If you wish to download a copy of this tutorial to work off line, click here. Unzip all the files in the zip to the same folder on your hard drive, and open the index.html page in your browser.
This tutorial can be used for any kind of applet image. I am using David Griffiths' Lake applet, and the picture I am going to frame is this one.
The dimensions of the image being reflected in the lake applet picture are 320x115. The dimensions used for the applet are 320x225, and that is the size of the picture you are seeing here. When you are using lake applet, the height of the displayed image has to be twice that of the original, less a few pixels, so that is the size of frame we have to make to fit this picture. With a snow applet, the height of the original image and the displayed picture would usually be the same. Whatever applet you are using, the dimensions of the displayed image when the applet is running are the dimensions you use for your frame.
You can make your frame in any art package that you choose. I made mine in PhotoImpact. Open an image in your art package which is the same size as your displayed image - for my picture it was 320x225. You can use any background colour for this which will be a clear enough contrast for you to see where the centre ends and the frame begins. I used white. Frame this image with a frame that is suitable for your finished applet picture. You will have an image which looks something like the one below. Save it in bitmap format if you are going to use Dicer, or use the dicing option in your art package if it has one.
The dicing lines must go right across this image, exactly where the frame meets the centre space. Below I show what the dicing lines will look like in Dicer, Paint Shop Pro and PhotoImpact.
The easiest way to do this in Paint Shop Pro and PhotoImpact is to choose the equal size grid, set it at 3 rows x 3 columns, and then move the lines to the inside edges of the frame. In both programs you can zoom in on the image to see that the lines are in the right place. Make sure that you are saving the diced pieces as jpgs, and that you do not over-compress them.
I have not included any URLs in any of the slicers, because we are not dicing this to make a remote with links. Whichever dicer/slicer you use, there will be 9 jpg sections of image and a piece of html produced. Discard the html and the piece from row 2, column 2, (the large piece from the centre of the frame image). You should keep only the pieces of frame. I used Paint Shop Pro to dice mine, and it gives useful filenames which show which row and column the pieces belong to. Now all that remains is to write the code to reassemble the frame, and put the applet coding in the centre cell where the large piece of image that we discarded lived. We will make a table of 3 rows with 3 cells in each row, with cellpadding and cellspacing at 0 and border at 0. Each of the pieces goes into the appropriate cell in the table, in an <IMG SRC> tag, with the applet code going in Row 2, cell 2. It is important not to hit RETURN while you are typing this code in. It must be all one long 'sentence' or you will get a venetian blind affect in your image. The lines will break naturally where there is a space in the coding.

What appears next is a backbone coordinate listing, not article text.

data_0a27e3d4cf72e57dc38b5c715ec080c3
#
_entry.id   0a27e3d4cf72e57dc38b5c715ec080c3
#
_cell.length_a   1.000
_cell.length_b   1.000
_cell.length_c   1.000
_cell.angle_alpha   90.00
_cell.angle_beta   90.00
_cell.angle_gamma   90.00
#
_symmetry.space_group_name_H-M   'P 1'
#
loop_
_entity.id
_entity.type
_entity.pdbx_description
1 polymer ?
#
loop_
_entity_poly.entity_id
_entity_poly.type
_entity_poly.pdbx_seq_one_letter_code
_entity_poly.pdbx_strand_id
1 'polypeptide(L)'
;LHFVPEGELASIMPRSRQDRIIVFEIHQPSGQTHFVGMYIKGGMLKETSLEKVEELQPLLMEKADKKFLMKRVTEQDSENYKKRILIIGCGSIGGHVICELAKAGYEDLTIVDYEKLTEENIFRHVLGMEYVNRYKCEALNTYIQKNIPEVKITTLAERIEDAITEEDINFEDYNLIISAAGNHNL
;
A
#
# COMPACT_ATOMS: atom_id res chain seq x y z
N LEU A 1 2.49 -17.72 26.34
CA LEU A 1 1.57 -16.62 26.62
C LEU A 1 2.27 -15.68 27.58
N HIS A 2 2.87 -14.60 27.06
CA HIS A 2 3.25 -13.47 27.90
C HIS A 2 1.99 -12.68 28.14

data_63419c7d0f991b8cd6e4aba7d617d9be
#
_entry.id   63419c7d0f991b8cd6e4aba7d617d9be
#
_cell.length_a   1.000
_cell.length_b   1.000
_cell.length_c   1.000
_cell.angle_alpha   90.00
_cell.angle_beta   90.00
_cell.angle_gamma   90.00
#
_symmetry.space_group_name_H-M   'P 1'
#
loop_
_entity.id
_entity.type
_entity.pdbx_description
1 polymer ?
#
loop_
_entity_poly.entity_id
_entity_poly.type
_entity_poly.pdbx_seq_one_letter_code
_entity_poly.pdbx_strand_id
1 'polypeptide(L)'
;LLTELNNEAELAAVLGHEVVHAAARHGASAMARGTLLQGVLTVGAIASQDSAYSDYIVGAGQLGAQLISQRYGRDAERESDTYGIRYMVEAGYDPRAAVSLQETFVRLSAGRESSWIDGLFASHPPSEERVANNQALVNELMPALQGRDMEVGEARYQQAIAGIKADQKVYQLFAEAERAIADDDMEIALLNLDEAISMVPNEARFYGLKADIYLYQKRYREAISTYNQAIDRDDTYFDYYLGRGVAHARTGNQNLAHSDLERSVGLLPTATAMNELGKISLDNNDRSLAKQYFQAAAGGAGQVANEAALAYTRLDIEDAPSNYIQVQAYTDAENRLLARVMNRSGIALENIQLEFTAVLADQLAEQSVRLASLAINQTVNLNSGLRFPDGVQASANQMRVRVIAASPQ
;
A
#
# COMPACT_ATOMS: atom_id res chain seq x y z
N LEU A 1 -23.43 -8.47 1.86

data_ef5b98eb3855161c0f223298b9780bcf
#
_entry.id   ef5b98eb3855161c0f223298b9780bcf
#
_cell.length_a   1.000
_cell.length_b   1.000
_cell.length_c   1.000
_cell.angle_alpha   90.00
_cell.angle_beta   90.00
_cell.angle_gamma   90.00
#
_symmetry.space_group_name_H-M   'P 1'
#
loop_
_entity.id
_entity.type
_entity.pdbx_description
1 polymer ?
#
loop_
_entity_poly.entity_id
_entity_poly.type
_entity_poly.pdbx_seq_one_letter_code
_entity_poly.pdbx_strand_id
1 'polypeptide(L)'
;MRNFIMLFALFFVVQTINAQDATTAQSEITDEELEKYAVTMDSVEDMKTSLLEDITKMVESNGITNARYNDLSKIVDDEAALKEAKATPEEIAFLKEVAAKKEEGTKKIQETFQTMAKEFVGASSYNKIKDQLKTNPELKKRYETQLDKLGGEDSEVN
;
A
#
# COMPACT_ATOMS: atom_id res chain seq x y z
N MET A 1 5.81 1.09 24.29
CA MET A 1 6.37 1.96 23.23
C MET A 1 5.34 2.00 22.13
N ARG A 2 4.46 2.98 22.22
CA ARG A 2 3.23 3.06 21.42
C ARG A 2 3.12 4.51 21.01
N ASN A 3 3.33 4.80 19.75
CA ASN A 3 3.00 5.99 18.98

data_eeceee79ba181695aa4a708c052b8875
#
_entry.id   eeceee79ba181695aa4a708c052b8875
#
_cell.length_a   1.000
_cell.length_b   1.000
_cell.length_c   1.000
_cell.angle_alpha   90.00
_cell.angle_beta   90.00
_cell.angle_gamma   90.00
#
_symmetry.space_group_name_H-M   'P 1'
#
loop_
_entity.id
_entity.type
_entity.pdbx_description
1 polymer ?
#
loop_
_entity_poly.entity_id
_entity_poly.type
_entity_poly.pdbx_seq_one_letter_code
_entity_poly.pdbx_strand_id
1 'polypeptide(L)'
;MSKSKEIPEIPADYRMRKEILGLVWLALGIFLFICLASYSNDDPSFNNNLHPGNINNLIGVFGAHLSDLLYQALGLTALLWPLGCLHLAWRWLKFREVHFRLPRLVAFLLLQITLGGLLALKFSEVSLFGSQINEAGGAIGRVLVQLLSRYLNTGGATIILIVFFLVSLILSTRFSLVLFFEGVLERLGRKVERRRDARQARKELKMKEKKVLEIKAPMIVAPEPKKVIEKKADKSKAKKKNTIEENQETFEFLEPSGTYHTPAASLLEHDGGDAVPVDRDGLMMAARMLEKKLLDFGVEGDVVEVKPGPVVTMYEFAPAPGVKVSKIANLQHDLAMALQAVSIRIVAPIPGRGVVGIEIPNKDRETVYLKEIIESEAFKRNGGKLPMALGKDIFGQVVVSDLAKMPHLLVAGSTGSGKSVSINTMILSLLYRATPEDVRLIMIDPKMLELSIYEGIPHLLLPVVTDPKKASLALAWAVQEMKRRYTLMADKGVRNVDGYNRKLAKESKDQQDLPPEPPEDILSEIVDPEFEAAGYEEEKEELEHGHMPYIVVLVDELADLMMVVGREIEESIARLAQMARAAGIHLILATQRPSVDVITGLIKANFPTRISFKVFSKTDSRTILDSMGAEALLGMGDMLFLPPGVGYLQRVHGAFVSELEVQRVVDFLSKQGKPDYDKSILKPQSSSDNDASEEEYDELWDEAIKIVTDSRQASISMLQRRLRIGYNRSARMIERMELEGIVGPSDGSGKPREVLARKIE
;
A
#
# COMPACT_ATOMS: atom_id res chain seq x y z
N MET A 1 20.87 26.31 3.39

I found that I had been one pixel off in my slicing, and there was a one-pixel gap between the second and third columns. I should have re-sliced it, but there is a much easier remedy. I reduced the width of the applet by one pixel, and got a perfect fit. If you find you have a gap between the second and third rows, reduce the applet height by a pixel. If you are only one pixel out nobody will notice. If you have a bigger gap, then re-slicing is the remedy.
This is the coding.
<center><table cellpadding=0 cellspacing=0 border=0>
and this is the image.
When you put a framed applet on your website, it is vital for the html, java class, and all the images to be in the same folder. If you normally keep your images in a separate graphics folder, away from your html, that will not work with most applets.
The landscape I used in this image was generated in Vue d'Esprit.